; born in South Carolina
in 1777; son of Ralph Izard
Having finished his education and
Graves of the 11th Ohio battery-men.|
made a tour in Europe
, he entered the United States army, in 1794, as lieutenant of artillery.
He was appointed aide to General Hamilton
in 1799; resigned in 1803; commissioned colonel of artillery in the spring of 1812; and promoted to brigadier-general in March, 1813.
He was in command on Lake Champlain
and on the Niagara
frontier, in 1814, with the rank of major-general.
From 1825 until his death he was governor of Arkansas Territory
Early in September, 1814, he moved towards Sackett's Harbor
, under the direction of the Secretary of War
, with about 4,000 troops, where he received a despatch from General Brown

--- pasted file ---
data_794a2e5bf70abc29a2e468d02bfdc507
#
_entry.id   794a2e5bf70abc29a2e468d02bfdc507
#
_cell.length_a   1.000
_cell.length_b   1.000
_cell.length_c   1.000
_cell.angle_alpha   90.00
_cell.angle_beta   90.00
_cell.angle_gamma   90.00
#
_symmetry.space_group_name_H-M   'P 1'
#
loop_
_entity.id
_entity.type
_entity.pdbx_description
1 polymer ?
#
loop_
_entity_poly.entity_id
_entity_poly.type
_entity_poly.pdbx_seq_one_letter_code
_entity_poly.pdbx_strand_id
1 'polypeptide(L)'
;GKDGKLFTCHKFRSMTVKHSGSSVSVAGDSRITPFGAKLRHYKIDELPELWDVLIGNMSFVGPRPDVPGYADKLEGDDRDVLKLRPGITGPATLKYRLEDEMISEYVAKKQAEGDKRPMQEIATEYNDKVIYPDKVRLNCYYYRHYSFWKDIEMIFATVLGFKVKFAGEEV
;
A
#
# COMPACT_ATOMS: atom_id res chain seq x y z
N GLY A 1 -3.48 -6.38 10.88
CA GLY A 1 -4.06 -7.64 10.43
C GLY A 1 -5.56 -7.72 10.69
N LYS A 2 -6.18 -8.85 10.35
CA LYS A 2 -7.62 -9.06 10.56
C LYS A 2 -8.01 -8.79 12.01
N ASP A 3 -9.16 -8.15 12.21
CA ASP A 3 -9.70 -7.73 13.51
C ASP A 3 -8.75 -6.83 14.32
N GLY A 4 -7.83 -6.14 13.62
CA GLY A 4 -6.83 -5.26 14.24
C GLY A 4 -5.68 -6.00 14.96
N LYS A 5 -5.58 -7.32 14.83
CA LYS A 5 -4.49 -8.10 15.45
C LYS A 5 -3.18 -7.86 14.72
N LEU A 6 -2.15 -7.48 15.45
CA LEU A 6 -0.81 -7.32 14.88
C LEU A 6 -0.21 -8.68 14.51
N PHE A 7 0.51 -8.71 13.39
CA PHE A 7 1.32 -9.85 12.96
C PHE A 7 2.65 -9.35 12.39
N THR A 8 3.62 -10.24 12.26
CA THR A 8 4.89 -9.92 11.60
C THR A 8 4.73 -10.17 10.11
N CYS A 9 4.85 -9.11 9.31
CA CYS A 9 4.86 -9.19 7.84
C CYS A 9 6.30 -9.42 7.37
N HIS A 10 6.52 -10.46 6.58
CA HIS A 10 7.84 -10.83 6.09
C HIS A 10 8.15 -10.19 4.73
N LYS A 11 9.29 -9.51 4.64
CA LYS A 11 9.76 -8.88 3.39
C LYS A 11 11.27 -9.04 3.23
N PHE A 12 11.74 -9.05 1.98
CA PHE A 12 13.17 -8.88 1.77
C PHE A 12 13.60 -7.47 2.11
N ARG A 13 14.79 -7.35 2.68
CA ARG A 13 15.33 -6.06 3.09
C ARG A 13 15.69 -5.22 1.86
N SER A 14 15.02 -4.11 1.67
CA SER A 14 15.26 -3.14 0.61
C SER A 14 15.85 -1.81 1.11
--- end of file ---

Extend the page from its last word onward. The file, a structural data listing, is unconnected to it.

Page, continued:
at Fort Erie
, Sept. 10, urging him to move on to his support, as he had not more than 2,000 effective men. The first division of Izard
's troops arrived at Lewiston
on Oct. 5.
He moved up to Black Rock
, crossed the Niagara River
, Oct. 10-11, and encamped 2 miles north of Fort Erie
Ranking General Brown
, he took the chief command of the combined forces, then numbering, with volunteers and militia, about 8,000 men. He prepared to march against Drummond
, who, after the sortie at Fort
, had moved down to Queenston
moved towards Chippewa
, and vainly endeavored to draw Drummond
out. He had some skirmishing in an attempt to destroy a quantity of grain belonging to the British
, in which he lost twelve men killed and fifty-four wounded; the British
lost many more.
fell hack to Fort George
and Burlington Heights
Perceiving further operations in that region to be useless, and perhaps perilous, Izard
crossed the river and abandoned Canada
Knowing Fort Erie
to be of little service, he caused it to be mined and blown up, Nov. 5.
He died in Little Rock, Ark.
, Nov. 22, 1828.